Over the past few weeks, a chorus of voices from around the world has started to sound like a warning buzzer for U.S. competitive and innovation strategy. Thomas L. Friedman, writing in the New York Times, reported back from Denmark that that country has succeeded in levying a susbstantial energy tax (deemed politically impossible here), and applying the proceeds to renewable energy innovation, development, and deployment.
Bruce Nussbaum from Business Week completed a tour of Asia, impressed everywhere he visited with the attention being paid to design as a critical innovation element at all levels (including national policy), leading to what he called “Designomics” in his speech to the Design Korea 2009 International Conference: “The global economy is emerging from the Great Recession… with a very different shape, a very different trajectory and a very different set of growth engines. Design, with a capital “D” is also emerging from the recent crisis, with a very different form and function. A design-based business model and a design-based economy provide the best new opportunities for creating value, growth, revenues, profits, jobs and wealth for the decades ahead.”
A new book entitled When China Rules the World: the End of the Western World and the Birth of a New Global Order, by Martin Jacques, is profound, serious, and convincing (and, if that’s not scary enough, according to Nussbaum China gets innovation and design). Meanwhile, down under, Australia’s Minister for Innovation, Industry, Science and Research (check that title again, it’s important) has published Powering Ideas: An Innovation Agenda for the 21st Century(pdf here): “Tough times demand creative solutions…. Innovation is not an abstraction. Nor is it an end in itself. It is how we make a better Australia, and contribute to making a better world — a prosperous, fair and decent world, in which everyone has the chance of a fulfilling life.” Well said, Minister Carr.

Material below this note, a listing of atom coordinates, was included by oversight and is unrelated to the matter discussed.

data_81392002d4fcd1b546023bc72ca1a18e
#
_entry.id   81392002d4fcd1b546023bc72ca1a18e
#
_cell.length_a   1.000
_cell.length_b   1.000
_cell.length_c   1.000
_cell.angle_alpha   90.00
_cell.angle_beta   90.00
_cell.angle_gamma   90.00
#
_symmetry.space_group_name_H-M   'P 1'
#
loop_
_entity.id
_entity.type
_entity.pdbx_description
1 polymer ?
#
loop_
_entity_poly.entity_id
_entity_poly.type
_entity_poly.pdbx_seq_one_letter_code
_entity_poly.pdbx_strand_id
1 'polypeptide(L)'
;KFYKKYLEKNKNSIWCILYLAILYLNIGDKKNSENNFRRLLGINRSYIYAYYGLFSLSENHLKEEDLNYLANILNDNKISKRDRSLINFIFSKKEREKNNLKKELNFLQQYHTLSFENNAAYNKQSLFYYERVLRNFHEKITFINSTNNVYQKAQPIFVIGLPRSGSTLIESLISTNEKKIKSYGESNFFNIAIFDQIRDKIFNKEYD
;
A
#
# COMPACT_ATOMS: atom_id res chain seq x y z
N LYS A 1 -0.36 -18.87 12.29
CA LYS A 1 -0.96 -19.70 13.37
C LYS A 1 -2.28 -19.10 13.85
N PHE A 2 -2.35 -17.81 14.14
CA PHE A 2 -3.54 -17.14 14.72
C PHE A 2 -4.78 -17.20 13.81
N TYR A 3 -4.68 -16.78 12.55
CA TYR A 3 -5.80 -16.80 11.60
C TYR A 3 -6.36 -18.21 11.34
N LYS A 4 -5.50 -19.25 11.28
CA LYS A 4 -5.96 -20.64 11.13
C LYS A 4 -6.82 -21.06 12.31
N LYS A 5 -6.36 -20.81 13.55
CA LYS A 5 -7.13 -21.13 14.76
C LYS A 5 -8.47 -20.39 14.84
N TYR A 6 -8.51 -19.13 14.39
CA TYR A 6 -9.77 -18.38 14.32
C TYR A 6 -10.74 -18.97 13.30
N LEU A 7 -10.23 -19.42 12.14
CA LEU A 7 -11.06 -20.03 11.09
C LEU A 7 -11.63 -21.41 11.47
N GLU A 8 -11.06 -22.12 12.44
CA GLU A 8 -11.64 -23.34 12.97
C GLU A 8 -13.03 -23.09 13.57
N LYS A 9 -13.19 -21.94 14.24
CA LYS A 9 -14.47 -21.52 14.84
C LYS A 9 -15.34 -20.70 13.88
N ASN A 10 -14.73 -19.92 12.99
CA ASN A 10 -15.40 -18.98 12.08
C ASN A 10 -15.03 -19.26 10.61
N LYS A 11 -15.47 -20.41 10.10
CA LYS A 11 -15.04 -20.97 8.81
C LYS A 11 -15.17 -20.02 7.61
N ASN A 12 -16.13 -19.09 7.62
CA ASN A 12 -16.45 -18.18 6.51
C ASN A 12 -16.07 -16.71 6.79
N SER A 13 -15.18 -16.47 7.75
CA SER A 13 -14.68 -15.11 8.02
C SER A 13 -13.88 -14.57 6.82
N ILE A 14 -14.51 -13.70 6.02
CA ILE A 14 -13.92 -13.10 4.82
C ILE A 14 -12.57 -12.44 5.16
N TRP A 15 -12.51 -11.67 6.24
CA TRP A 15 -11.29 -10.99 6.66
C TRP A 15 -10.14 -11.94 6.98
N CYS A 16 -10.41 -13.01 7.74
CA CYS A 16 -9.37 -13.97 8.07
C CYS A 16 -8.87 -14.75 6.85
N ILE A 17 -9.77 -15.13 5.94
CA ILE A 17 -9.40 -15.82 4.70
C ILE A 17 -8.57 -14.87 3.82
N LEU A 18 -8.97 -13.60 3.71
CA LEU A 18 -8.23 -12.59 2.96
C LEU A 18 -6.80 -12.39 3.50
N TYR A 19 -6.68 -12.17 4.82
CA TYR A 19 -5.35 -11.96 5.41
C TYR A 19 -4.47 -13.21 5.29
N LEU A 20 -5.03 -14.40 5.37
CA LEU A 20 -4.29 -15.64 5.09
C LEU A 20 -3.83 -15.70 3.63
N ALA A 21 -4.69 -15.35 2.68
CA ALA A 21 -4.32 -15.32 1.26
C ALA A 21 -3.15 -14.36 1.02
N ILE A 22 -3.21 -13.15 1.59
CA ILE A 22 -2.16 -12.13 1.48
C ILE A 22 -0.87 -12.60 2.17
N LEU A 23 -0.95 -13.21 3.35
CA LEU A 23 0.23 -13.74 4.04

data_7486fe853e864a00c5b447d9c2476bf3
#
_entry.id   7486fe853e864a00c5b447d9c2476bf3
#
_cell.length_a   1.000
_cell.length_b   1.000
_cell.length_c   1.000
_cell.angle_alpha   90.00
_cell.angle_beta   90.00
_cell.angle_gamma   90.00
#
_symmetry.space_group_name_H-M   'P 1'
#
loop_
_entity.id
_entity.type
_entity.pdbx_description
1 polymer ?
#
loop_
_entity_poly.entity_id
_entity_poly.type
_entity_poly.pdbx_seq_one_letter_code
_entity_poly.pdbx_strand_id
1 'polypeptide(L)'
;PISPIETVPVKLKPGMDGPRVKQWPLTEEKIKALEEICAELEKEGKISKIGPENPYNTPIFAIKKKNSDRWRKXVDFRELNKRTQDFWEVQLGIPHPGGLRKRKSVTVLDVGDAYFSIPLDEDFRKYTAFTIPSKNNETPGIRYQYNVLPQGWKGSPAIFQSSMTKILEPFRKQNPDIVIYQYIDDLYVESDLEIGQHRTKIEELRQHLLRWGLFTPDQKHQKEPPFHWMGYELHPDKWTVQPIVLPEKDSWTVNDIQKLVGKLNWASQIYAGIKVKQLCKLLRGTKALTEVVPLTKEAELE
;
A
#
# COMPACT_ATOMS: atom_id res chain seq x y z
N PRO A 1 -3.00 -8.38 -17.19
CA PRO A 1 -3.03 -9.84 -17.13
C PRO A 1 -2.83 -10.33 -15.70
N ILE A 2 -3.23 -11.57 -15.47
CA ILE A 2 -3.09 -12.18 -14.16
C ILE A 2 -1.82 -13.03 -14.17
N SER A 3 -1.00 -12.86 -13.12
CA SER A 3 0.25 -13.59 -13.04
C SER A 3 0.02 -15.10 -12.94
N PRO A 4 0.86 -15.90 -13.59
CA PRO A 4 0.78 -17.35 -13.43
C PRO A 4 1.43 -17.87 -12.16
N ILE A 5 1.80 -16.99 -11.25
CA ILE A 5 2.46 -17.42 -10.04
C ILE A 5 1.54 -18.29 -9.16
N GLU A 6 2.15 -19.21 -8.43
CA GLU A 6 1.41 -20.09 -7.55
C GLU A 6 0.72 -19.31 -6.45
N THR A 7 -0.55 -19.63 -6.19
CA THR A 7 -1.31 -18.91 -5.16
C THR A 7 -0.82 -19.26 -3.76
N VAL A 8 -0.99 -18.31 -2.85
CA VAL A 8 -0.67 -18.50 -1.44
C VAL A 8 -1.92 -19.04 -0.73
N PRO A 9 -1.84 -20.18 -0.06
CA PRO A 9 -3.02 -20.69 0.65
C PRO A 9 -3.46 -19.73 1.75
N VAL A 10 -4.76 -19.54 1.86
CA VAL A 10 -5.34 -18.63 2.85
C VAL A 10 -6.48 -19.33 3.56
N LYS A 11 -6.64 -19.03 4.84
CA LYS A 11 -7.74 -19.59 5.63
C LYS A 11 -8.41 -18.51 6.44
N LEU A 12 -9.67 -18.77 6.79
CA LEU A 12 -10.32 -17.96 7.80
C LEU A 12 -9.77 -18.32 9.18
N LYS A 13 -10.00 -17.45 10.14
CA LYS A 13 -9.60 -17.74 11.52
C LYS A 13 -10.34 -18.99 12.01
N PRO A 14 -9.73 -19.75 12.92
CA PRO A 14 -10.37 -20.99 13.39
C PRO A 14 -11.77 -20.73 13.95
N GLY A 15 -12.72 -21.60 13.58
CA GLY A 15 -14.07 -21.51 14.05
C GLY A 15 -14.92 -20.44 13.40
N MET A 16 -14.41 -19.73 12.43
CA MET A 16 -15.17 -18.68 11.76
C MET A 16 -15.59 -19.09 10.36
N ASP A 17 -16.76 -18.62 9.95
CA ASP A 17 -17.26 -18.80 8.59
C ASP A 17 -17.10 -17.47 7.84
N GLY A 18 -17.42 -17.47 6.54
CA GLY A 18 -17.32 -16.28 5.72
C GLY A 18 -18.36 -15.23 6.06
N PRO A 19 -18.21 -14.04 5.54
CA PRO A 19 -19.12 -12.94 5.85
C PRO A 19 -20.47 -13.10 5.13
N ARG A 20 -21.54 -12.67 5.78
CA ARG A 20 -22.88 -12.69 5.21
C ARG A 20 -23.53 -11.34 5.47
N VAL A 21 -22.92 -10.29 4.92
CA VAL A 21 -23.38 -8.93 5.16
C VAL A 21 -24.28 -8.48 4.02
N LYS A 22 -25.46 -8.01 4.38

There are themes emerging from these voices, even if the melody is not yet clear. We at SFIP greet the challenges of a new year, a new decade, and a new era reaffirmed in our intention to support the development of a genuine, forward looking, national innovation strategy; and we greet the attendant opportunities with the initial efforts of the Santa Fe Innovation Park as a national innovation center, pioneering this strategy’s design and implementation.
Happy New Year.